Under the Americans with Disabilities Act, Minnesota companies must provide a reasonable accommodation when a disabled employee requests one. If an individual requires assistance from a service animal, he or she may bring it to work in many cases.
As noted by the Minnesota Department of Human Rights, service dogs undergo training to perform tasks for individuals with disabilities. They can assist disabled individuals and provide relief from medical conditions. In cases of mental health issues, such as post-traumatic stress disorder, a service animal may have the ability to soothe and comfort its owner during an anxiety attack.
An employee has a right to request a service dog accommodation
An employee with a disability requiring the assistance of a service dog to complete his or her job tasks may request bringing it to work. The worker may need to describe how the animal provides assistance in performing job-related functions.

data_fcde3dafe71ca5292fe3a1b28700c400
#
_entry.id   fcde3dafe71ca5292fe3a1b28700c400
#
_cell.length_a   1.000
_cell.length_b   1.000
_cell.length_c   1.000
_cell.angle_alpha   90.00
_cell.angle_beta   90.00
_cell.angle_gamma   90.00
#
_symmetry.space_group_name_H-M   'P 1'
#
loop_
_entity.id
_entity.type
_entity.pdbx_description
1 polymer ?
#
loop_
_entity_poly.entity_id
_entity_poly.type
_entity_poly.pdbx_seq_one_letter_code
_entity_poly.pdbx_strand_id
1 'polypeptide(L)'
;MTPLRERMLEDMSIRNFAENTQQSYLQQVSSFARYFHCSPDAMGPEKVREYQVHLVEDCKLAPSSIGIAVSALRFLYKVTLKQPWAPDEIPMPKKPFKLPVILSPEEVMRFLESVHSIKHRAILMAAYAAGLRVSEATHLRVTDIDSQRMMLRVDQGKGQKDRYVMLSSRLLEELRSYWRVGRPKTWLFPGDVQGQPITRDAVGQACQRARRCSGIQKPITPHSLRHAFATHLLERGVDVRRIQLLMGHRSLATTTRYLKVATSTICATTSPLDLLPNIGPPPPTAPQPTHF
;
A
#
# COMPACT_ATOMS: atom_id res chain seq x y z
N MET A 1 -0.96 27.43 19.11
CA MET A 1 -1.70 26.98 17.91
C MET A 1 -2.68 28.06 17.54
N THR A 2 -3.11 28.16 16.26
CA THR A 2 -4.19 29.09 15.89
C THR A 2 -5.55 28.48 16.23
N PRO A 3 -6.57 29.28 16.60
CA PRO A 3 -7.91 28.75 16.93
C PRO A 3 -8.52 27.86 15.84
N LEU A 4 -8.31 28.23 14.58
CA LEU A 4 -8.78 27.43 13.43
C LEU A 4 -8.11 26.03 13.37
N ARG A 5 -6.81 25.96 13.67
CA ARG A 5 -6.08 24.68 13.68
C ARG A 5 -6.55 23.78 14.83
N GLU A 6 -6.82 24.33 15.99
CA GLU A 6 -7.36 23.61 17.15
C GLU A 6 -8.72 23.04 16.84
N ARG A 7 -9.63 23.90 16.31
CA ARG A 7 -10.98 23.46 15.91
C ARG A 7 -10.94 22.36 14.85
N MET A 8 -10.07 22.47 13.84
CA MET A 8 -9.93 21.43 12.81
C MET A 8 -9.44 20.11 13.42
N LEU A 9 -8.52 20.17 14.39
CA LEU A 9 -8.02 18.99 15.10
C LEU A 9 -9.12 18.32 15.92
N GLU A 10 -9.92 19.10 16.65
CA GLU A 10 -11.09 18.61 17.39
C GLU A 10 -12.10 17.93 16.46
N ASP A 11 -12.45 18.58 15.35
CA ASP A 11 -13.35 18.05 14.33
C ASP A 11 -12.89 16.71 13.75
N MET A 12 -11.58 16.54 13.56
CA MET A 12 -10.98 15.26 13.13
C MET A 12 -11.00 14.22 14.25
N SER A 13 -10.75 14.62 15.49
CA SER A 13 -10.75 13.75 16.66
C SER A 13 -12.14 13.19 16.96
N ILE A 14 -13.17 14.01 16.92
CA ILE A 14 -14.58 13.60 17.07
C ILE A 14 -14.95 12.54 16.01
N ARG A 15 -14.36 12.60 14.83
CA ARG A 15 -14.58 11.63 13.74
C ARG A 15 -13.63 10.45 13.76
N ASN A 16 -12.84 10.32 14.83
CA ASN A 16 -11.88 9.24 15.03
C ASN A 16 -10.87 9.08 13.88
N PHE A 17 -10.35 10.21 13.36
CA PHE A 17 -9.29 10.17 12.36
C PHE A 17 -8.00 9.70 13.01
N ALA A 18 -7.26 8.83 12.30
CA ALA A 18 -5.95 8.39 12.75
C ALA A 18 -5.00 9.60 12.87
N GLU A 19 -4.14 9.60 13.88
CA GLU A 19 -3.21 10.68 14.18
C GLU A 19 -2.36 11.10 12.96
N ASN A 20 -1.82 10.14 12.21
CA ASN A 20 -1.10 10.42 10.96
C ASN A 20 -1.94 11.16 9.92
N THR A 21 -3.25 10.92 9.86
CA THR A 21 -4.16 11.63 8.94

When presented with a reasonable request, an employer must comply under the ADA and Minnesota law. Employers may deny the worker’s request, however, if a service dog would cause an undue hardship to the organization. A significant expense or burden, such as remodeling the workplace, may prove a legitimate denial.
Refusal of a reasonable request may bring an ADA discrimination lawsuit
A former Air Force Reserve officer worked as an administrative assistant and experienced chronic PTSD symptoms related to a traumatic military incident. She made a request to bring her service dog to work. The black Labrador retriever would have provided her with comfort and relief from the nausea, muscle tension and rapid heartbeat she experienced at work.
As reported by the Star Tribune, she filed a legal action alleging discrimination after her employer repeatedly denied her request for an accommodation. The lawsuit settled for $75,000. The employer also agreed to change its policies and provide anti-discrimination training.